cruiser Chester and the shore wireless station at Siaconsett. Through the
Chester came slowly the names of the saved passengers of the third cabin
of the Titanic' '
- The very sending of these could but help confirm the fateful belief tht
there were no more' names of the first and second cabin passengers to send.
Thus was left the possibility that the names of well known men, such as John
Jacob Astor, Wm. T. Stead, Isador Straus, Major Butt and BenJ. Guggenheim
could have been omitted in the transmission of names. That these men had
gone down with the ship there remained hardly a doubt.
. After more than one hundred names had been relayed by the Chester to
the Newport station conditions made It Impossible for the operators to read
the wireless flashes- For this reason the operators on the cruiser suspended
for a, time and will resume later if conditions permit.
t . ' ;.' , ' ', ANOTHER" REPORT OF GREATER LOSS.
. . The Camperdown . wireless station at. Halifax today sent the Associated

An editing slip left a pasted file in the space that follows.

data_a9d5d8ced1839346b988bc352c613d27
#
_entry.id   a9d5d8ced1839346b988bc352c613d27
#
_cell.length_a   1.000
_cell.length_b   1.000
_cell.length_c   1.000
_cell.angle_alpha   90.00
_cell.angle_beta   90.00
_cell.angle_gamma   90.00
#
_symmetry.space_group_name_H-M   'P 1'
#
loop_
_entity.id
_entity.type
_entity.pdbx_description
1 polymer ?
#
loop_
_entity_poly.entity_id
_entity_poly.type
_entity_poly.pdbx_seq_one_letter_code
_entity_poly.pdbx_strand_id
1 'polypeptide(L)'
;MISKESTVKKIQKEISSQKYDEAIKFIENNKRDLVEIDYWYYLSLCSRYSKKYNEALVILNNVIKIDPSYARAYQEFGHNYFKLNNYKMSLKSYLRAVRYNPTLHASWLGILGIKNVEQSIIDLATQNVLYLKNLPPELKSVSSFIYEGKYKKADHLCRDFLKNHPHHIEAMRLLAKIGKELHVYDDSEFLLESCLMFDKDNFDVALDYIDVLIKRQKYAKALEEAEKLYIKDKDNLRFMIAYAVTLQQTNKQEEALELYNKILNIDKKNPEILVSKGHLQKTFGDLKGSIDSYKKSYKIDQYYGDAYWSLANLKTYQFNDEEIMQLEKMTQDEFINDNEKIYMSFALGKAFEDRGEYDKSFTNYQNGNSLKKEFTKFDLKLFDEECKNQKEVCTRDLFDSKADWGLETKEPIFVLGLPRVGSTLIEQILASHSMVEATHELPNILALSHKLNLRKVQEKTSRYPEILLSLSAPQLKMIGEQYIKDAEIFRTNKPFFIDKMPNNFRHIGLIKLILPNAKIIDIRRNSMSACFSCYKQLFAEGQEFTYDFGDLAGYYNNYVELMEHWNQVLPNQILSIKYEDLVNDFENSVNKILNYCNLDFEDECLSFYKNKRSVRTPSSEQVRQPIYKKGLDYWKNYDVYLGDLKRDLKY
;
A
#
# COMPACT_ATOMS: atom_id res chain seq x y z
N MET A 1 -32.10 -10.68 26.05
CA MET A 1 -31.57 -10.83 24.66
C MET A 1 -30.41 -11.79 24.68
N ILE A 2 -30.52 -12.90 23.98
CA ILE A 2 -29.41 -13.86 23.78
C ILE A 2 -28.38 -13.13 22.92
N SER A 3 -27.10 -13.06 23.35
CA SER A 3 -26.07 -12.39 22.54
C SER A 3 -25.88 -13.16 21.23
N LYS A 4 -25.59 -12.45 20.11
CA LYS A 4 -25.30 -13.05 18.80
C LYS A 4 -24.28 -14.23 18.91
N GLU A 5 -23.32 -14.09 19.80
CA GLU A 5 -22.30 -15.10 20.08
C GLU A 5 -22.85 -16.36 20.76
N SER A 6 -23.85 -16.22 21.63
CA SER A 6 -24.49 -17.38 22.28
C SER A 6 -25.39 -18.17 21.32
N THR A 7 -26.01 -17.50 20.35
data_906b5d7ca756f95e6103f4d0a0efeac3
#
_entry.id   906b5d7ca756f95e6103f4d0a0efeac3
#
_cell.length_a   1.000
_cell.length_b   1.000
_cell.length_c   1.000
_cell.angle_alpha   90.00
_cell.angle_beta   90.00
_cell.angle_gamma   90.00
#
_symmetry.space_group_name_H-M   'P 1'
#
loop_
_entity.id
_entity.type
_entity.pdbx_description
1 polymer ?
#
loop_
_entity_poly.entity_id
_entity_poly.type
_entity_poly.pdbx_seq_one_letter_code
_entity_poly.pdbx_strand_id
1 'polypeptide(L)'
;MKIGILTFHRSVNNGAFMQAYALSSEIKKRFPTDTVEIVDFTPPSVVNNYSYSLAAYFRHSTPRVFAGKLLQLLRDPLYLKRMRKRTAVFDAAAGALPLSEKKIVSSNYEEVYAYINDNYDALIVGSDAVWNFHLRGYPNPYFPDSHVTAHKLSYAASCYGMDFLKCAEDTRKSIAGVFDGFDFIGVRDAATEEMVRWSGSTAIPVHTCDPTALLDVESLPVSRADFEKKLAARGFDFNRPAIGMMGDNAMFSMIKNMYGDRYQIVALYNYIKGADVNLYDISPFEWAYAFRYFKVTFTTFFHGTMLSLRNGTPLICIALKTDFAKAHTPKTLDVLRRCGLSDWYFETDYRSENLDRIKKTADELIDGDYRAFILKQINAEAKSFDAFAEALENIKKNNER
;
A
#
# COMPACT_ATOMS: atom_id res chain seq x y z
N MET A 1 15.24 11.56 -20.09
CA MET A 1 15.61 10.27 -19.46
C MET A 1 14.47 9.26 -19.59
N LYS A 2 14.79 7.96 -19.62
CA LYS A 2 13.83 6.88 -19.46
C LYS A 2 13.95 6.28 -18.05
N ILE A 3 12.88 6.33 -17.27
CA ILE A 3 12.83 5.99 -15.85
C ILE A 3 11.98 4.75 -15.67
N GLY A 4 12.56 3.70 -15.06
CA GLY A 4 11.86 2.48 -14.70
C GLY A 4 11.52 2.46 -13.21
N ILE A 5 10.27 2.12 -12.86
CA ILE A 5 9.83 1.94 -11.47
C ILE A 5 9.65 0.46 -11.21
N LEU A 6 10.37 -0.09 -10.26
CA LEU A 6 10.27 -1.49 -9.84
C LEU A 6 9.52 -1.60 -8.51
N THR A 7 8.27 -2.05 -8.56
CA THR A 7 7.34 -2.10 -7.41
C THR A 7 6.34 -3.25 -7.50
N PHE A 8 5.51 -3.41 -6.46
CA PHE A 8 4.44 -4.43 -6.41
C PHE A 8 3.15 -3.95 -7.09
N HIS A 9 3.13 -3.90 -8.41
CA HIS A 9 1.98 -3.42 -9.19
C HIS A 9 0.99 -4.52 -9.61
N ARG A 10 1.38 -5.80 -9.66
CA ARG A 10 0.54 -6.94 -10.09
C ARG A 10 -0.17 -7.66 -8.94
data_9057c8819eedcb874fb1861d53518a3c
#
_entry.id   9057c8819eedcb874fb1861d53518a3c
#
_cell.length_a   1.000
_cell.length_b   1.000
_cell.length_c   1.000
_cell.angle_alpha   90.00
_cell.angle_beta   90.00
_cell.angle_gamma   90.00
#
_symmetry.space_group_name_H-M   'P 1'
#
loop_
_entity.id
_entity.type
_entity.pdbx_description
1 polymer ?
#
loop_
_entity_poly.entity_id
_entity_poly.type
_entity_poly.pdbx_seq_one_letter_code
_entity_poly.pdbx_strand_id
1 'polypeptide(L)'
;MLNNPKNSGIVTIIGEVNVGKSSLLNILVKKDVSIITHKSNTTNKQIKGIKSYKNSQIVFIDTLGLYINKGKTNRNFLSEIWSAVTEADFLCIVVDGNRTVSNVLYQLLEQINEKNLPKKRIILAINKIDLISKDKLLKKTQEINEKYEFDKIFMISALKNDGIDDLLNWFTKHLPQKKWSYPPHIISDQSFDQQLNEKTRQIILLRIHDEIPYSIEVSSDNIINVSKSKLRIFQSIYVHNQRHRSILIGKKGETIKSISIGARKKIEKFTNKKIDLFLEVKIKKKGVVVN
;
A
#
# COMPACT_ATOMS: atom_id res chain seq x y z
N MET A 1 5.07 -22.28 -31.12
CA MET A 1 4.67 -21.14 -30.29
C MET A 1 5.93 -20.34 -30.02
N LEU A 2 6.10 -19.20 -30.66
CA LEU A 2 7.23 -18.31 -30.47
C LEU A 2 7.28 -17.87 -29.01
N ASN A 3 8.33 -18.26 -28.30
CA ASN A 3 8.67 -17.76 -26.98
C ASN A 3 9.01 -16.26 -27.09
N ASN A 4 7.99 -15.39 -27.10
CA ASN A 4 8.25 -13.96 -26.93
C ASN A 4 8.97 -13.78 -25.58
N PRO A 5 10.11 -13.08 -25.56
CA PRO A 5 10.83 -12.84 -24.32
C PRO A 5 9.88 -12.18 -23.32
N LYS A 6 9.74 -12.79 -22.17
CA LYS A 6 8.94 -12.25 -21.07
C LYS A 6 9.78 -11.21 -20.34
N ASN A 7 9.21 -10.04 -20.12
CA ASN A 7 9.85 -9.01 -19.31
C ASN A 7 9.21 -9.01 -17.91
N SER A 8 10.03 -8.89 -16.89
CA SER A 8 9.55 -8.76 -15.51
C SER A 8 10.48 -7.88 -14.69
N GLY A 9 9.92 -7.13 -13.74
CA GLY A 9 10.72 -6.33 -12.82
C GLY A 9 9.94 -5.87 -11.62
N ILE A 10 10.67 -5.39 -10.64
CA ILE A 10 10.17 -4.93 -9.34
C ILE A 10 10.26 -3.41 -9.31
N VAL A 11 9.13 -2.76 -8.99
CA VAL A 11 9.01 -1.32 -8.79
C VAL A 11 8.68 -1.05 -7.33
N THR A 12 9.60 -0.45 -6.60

Frees the following-dispatch : ,' .'
"W are now .In communication with Carpathla ' and. In position to an
nounce offlctally that the Titanic struck van,.jEnornjoui berg ,ind, sunk;, over ,
2,000 lost; 700 survivors, mostly women, on Carpathla." , ,
" The attention of the Camperdown station, was. at once called to the o'o
' vlou error In figures, which would give the total of lost and survivors at l.
700, whereas the total number of passengers and crew. Is about , 2.200. In re
. ply to this inquiry the following further explanation was received from Kail
fax: "TheMarcbnl station reports that nothing authentic regarding list 1s
' known on board Carpathla, but the steamer Franconia in relaying the mes
sages from the Carpathla. says that the total number of saved Is only 710.
There is no. list of misslnsr on the Cunarder and only a rough estimate of her
total passenger list. There probably were more than 2,200' on ship, as quite
( a number boarded her at Cherbourg." ,
The estimates of 2.200 onboard the Titanic have embraced the sailings
from all ports, including Cherbourg, as far as . the- company officials have
been able to give the information. ; ...
ICEBERG THAT TITANIC STRUCK
, WAS HALF MILE LONG